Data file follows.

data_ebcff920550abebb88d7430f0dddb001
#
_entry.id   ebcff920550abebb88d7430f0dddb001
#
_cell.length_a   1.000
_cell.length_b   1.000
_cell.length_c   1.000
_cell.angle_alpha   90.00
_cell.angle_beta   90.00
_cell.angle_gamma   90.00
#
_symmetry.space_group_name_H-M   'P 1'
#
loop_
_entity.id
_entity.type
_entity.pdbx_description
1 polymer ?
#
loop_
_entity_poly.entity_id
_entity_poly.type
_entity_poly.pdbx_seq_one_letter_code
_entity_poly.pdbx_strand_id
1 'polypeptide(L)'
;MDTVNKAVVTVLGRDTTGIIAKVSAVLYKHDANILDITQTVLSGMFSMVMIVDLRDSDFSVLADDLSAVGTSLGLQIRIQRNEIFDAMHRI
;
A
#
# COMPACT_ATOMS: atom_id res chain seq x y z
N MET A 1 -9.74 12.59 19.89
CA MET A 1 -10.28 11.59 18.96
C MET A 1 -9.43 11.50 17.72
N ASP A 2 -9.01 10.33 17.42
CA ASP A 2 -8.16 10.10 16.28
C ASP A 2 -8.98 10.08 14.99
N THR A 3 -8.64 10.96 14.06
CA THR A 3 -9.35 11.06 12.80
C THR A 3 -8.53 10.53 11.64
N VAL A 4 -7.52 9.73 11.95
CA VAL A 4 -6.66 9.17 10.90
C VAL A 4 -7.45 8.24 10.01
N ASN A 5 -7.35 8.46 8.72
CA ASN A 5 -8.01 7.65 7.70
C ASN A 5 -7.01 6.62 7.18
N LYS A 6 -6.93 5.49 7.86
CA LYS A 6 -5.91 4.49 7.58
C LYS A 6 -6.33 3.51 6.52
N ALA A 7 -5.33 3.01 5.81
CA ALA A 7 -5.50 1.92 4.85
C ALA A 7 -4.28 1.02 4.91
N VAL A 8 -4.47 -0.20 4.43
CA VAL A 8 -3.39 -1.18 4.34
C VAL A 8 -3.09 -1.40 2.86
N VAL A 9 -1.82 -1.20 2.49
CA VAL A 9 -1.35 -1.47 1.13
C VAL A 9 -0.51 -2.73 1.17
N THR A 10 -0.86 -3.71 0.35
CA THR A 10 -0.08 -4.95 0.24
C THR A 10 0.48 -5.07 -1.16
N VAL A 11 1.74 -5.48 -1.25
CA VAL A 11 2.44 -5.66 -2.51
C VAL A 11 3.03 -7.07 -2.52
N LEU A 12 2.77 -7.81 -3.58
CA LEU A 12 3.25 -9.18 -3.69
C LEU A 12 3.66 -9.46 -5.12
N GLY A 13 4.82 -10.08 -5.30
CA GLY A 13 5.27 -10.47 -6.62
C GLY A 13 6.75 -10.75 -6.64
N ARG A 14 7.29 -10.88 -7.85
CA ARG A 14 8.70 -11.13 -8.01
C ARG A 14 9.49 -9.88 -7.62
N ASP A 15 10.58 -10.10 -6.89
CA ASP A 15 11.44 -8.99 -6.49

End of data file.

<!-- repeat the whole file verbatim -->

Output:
data_ebcff920550abebb88d7430f0dddb001
#
_entry.id   ebcff920550abebb88d7430f0dddb001
#
_cell.length_a   1.000
_cell.length_b   1.000
_cell.length_c   1.000
_cell.angle_alpha   90.00
_cell.angle_beta   90.00
_cell.angle_gamma   90.00
#
_symmetry.space_group_name_H-M   'P 1'
#
loop_
_entity.id
_entity.type
_entity.pdbx_description
1 polymer ?
#
loop_
_entity_poly.entity_id
_entity_poly.type
_entity_poly.pdbx_seq_one_letter_code
_entity_poly.pdbx_strand_id
1 'polypeptide(L)'
;MDTVNKAVVTVLGRDTTGIIAKVSAVLYKHDANILDITQTVLSGMFSMVMIVDLRDSDFSVLADDLSAVGTSLGLQIRIQRNEIFDAMHRI
;
A
#
# COMPACT_ATOMS: atom_id res chain seq x y z
N MET A 1 -9.74 12.59 19.89
CA MET A 1 -10.28 11.59 18.96
C MET A 1 -9.43 11.50 17.72
N ASP A 2 -9.01 10.33 17.42
CA ASP A 2 -8.16 10.10 16.28
C ASP A 2 -8.98 10.08 14.99
N THR A 3 -8.64 10.96 14.06
CA THR A 3 -9.35 11.06 12.80
C THR A 3 -8.53 10.53 11.64
N VAL A 4 -7.52 9.73 11.95
CA VAL A 4 -6.66 9.17 10.90
C VAL A 4 -7.45 8.24 10.01
N ASN A 5 -7.35 8.46 8.72
CA ASN A 5 -8.01 7.65 7.70
C ASN A 5 -7.01 6.62 7.18
N LYS A 6 -6.93 5.49 7.86
CA LYS A 6 -5.91 4.49 7.58
C LYS A 6 -6.33 3.51 6.52
N ALA A 7 -5.33 3.01 5.81
CA ALA A 7 -5.50 1.92 4.85
C ALA A 7 -4.28 1.02 4.91
N VAL A 8 -4.47 -0.20 4.43
CA VAL A 8 -3.39 -1.18 4.34
C VAL A 8 -3.09 -1.40 2.86
N VAL A 9 -1.82 -1.20 2.49
CA VAL A 9 -1.35 -1.47 1.13
C VAL A 9 -0.51 -2.73 1.17
N THR A 10 -0.86 -3.71 0.35
CA THR A 10 -0.08 -4.95 0.24
C THR A 10 0.48 -5.07 -1.16
N VAL A 11 1.74 -5.48 -1.25
CA VAL A 11 2.44 -5.66 -2.51
C VAL A 11 3.03 -7.07 -2.52
N LEU A 12 2.77 -7.81 -3.58
CA LEU A 12 3.25 -9.18 -3.69
C LEU A 12 3.66 -9.46 -5.12
N GLY A 13 4.82 -10.08 -5.30
CA GLY A 13 5.27 -10.47 -6.62
C GLY A 13 6.75 -10.75 -6.64
N ARG A 14 7.29 -10.88 -7.85
CA ARG A 14 8.70 -11.13 -8.01
C ARG A 14 9.49 -9.88 -7.62
N ASP A 15 10.58 -10.10 -6.89
CA ASP A 15 11.44 -8.99 -6.49